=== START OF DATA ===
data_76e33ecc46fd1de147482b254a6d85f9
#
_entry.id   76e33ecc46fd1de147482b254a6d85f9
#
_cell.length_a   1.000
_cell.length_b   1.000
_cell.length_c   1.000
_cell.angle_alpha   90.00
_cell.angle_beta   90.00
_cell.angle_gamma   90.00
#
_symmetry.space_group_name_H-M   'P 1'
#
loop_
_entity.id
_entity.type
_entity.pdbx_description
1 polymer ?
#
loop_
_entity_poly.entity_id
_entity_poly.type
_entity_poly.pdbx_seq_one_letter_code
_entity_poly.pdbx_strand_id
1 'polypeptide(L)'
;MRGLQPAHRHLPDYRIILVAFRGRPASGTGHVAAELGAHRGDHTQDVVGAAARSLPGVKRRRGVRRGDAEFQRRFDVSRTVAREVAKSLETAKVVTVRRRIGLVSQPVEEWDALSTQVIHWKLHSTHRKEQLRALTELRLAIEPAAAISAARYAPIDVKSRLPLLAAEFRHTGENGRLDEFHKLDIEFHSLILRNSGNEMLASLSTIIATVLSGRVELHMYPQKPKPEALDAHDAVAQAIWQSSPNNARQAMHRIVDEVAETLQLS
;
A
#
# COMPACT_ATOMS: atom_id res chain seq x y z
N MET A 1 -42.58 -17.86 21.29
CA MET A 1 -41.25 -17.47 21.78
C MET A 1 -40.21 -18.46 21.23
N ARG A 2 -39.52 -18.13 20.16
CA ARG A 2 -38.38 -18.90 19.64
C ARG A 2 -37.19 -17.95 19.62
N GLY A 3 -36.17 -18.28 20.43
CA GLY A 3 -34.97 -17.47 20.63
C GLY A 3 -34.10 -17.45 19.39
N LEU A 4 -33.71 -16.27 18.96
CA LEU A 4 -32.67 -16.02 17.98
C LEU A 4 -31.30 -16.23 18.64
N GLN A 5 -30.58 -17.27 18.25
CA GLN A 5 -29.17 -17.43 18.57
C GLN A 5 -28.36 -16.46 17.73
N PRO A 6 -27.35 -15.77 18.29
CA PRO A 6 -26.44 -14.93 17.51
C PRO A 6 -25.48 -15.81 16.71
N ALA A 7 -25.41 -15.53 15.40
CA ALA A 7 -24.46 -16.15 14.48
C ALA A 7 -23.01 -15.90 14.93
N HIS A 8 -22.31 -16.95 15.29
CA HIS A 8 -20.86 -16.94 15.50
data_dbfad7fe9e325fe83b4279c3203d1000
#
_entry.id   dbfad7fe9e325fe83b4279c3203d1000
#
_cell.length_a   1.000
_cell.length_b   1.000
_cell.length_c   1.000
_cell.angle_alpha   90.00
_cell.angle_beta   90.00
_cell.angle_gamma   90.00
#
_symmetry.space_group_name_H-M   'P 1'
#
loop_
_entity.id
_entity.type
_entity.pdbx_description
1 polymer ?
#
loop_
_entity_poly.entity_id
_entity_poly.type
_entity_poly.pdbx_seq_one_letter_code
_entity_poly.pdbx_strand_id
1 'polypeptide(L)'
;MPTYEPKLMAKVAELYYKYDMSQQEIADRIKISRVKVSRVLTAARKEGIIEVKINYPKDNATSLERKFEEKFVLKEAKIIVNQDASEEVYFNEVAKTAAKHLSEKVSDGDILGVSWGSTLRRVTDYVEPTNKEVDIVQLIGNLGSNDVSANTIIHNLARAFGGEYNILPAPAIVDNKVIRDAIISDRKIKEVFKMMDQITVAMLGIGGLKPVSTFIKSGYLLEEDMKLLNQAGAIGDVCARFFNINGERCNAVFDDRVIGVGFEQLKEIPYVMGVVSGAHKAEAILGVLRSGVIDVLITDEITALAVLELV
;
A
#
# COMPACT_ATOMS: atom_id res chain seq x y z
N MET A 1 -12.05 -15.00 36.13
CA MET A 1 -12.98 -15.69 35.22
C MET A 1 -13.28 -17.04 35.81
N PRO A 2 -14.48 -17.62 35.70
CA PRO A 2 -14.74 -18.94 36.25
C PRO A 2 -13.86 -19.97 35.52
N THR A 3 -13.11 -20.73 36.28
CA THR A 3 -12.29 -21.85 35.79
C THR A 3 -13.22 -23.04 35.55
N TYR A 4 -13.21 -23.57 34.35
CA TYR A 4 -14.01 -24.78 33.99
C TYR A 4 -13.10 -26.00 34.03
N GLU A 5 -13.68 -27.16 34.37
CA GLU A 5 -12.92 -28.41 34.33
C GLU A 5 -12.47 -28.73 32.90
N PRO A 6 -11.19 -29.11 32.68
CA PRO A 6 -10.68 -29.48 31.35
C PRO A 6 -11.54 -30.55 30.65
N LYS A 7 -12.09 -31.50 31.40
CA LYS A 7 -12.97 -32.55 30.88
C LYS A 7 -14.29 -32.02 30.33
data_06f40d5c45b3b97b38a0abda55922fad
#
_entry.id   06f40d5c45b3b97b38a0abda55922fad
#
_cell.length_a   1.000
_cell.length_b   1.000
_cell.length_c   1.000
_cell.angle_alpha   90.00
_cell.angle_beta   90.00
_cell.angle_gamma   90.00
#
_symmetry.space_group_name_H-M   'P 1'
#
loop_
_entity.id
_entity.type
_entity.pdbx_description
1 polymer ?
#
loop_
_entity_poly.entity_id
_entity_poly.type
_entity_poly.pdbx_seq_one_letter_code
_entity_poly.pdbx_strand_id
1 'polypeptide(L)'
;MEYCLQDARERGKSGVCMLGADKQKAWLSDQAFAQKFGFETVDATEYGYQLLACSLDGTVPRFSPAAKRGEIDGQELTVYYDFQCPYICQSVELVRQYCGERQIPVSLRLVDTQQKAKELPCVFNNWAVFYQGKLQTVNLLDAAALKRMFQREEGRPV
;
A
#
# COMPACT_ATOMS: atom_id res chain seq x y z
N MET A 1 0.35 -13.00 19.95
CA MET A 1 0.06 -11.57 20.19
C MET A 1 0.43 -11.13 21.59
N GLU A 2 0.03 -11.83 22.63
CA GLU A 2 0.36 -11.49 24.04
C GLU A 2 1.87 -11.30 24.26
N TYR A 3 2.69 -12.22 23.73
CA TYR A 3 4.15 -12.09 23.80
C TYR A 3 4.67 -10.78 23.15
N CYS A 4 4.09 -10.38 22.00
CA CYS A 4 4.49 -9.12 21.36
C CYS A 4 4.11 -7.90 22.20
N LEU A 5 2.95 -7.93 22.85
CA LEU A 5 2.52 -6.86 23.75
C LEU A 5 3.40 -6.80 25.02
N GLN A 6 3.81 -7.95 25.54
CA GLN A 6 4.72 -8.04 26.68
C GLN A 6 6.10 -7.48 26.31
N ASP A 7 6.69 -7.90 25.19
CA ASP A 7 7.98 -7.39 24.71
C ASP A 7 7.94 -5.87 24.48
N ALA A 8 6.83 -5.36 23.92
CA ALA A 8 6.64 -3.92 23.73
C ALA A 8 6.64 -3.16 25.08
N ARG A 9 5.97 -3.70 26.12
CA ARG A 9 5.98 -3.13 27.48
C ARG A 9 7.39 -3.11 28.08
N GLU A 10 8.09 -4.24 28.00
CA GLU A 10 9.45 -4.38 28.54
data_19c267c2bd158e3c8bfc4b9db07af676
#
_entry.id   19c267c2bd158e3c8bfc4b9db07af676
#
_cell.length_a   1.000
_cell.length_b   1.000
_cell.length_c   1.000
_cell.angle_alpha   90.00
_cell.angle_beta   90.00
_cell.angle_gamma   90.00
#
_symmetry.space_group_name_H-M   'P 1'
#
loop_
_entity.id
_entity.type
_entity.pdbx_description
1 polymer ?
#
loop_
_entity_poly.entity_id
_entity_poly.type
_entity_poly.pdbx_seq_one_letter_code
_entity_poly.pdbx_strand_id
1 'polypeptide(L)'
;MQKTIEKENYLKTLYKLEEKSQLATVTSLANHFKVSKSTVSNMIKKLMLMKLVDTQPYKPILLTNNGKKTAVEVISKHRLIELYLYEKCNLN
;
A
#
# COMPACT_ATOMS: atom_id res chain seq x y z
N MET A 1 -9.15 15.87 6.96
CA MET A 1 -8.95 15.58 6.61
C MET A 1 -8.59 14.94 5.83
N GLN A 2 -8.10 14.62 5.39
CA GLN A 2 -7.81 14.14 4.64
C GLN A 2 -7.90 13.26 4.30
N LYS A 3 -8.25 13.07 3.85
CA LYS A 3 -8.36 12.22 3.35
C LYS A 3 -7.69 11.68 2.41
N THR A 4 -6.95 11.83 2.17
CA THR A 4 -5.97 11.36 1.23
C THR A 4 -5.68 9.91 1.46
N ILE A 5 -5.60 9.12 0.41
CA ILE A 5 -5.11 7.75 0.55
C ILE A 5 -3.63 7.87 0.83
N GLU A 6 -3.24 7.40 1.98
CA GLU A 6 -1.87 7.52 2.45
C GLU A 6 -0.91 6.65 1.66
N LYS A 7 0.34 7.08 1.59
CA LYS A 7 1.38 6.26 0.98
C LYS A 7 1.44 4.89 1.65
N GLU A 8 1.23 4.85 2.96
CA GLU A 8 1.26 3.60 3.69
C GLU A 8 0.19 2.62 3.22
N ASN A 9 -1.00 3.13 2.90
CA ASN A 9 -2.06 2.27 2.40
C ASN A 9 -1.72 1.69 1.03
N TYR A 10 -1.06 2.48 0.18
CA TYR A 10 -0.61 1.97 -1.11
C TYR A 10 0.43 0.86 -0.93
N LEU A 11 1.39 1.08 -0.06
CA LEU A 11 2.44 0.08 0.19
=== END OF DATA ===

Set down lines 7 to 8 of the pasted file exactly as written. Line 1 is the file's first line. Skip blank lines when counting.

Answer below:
_cell.length_c   1.000
_cell.angle_alpha   90.00